It's two weeks before The Warriors Coney Island Festival and, in between fielding phone calls about tickets at all hours of the night and interviewing key cast and crew members of the film, event organizer Eric Nyenhuis still found time to sit down and watch the cult classic.

"I had it on the other night. And I should be sick of it by now!" he said.

AmNewYork caught up with Nyenhuis in advance of the festival, which takes place Sunday in Coney Island.

When did you first see the film?

In '79, when I was 12. I was mesmerized by it. My uncle snuck me in, because my mother wouldn't let me see it. I had been going to New York around that age, going to CBGB matinees. . . . The tourists in New York were given a survival guide. And one thing on it was "Stay off the subways." At 12 years old, I didn't know what was out there. My only knowledge of gangs were the Jets and the Sharks.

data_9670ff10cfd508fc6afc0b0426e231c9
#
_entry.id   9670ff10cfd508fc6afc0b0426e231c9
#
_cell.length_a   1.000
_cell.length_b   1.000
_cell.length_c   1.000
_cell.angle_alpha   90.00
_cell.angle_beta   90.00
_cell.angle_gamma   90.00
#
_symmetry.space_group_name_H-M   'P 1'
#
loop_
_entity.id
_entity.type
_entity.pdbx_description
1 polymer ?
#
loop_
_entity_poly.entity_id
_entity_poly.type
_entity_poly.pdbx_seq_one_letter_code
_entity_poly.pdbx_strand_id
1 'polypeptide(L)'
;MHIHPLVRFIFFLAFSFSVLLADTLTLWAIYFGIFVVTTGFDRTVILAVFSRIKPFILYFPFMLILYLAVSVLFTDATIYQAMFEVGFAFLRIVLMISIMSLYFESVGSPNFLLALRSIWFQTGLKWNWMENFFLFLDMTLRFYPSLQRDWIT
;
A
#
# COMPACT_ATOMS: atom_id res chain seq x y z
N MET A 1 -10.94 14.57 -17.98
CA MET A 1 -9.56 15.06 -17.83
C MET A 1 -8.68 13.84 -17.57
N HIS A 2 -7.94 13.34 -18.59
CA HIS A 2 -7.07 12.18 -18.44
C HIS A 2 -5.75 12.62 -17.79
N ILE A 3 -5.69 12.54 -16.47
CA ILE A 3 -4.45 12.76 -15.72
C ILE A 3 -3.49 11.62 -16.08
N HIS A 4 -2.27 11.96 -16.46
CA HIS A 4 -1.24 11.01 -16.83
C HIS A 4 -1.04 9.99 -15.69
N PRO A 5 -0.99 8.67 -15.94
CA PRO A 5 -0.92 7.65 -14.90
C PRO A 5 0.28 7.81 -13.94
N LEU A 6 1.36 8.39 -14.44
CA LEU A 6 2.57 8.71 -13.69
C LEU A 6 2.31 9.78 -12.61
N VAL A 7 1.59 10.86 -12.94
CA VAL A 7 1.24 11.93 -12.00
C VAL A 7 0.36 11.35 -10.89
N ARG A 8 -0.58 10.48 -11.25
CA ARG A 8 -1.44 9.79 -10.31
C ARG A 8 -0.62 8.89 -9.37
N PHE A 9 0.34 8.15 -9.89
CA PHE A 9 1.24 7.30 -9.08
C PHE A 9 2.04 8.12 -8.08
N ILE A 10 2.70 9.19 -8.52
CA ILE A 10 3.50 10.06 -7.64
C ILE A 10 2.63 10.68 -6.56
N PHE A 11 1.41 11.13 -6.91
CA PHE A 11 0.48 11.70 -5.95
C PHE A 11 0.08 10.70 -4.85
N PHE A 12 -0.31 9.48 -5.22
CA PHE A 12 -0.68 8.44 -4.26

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Why do you think this film still has such a following 36 years after its debut?

It's lightning in a bottle. Everything just worked. . . . And very rarely do you see casts get along so well. They love each other. And I think that translates to the fans. And a lot of that positive energy translates to the screen. There's a great energy behind it.

If you had to join one of the film's gangs, to whom would you pledge allegiance?

Oh, I'd be in the Warriors. Michael Beck [who played Swan, the central character in the film] called me the "11th Warrior" the other day.